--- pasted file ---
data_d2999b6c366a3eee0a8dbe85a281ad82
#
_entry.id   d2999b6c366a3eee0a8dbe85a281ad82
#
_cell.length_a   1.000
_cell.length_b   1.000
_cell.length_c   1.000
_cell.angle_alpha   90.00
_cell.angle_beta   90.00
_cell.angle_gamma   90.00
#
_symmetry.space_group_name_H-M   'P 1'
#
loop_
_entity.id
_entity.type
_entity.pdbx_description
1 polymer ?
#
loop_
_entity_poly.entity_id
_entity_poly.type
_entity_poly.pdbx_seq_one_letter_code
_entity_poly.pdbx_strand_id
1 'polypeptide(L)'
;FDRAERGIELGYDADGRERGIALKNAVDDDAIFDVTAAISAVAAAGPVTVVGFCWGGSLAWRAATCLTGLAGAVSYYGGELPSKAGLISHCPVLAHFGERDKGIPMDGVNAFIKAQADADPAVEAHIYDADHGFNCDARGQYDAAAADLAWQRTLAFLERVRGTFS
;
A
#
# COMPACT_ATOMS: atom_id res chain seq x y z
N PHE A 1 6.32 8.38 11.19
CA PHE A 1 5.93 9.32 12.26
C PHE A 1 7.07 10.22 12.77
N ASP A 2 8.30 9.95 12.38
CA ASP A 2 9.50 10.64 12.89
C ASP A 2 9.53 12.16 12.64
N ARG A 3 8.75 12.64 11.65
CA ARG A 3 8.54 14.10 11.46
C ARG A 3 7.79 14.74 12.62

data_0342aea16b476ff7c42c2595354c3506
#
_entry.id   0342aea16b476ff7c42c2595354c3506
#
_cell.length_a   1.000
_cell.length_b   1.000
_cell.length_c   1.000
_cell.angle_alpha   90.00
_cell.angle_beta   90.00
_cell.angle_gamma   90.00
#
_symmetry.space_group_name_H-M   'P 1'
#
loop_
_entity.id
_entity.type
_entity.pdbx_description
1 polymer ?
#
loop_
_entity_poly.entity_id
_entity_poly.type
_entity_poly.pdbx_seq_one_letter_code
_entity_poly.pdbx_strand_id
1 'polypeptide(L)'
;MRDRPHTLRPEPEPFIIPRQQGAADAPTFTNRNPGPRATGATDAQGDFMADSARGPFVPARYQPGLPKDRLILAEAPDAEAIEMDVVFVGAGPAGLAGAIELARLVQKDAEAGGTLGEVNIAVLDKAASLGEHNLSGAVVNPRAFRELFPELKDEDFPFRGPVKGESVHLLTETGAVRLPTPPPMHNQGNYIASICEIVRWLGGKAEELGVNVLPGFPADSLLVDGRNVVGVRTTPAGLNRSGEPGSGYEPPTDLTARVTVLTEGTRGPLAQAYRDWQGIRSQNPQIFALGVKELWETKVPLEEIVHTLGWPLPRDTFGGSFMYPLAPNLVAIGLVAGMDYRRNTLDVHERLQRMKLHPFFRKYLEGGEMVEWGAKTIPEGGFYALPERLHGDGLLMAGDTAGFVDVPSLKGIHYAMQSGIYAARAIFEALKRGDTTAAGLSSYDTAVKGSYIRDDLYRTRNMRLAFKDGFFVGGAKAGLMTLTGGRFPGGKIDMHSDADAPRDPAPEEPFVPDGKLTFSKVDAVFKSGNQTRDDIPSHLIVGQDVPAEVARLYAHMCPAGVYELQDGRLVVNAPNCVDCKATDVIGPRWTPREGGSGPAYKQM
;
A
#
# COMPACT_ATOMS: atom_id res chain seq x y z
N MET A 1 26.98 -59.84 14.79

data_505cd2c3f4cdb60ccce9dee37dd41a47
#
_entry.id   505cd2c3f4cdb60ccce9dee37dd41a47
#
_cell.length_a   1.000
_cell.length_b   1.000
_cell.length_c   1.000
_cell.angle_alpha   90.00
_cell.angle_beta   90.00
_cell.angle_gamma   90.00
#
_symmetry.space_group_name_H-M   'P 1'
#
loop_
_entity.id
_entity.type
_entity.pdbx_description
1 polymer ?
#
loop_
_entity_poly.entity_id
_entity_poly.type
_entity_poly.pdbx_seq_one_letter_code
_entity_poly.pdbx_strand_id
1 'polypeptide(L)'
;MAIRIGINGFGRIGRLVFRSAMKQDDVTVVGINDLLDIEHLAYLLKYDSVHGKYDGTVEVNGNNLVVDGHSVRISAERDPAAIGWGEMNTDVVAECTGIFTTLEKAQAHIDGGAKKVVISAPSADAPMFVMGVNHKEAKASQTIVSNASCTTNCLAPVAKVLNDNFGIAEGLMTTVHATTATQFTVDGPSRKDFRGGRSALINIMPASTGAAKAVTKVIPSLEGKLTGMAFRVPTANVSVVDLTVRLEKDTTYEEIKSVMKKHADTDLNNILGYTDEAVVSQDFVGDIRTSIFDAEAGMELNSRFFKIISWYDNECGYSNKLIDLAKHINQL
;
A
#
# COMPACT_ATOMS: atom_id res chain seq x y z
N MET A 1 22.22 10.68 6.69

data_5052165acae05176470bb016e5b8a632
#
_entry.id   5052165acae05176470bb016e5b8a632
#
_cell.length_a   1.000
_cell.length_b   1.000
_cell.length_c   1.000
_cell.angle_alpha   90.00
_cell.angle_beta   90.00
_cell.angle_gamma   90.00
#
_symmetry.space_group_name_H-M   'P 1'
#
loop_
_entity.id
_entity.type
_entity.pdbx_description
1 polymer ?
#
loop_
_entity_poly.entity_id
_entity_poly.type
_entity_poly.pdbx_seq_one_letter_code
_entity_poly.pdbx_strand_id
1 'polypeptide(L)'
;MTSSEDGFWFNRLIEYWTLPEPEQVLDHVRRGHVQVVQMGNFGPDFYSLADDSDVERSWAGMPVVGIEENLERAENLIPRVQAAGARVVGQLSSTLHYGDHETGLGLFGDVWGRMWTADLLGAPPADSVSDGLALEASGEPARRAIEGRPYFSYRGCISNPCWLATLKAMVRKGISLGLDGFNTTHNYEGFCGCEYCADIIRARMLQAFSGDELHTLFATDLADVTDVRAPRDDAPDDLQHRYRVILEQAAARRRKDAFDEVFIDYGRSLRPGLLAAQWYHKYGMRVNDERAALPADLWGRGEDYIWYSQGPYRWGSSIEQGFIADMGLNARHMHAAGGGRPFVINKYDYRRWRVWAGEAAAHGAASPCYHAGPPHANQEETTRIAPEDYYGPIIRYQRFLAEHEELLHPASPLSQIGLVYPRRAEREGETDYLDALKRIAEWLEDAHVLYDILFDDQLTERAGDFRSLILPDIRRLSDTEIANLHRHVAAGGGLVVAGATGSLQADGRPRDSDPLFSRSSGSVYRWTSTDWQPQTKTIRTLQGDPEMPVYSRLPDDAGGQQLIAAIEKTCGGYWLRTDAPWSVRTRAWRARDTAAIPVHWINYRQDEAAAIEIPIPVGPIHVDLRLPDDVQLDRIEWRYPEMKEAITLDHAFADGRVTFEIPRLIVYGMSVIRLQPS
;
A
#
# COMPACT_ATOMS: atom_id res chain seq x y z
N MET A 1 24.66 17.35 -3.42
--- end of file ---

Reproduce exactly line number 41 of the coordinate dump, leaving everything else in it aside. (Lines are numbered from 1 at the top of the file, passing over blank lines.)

#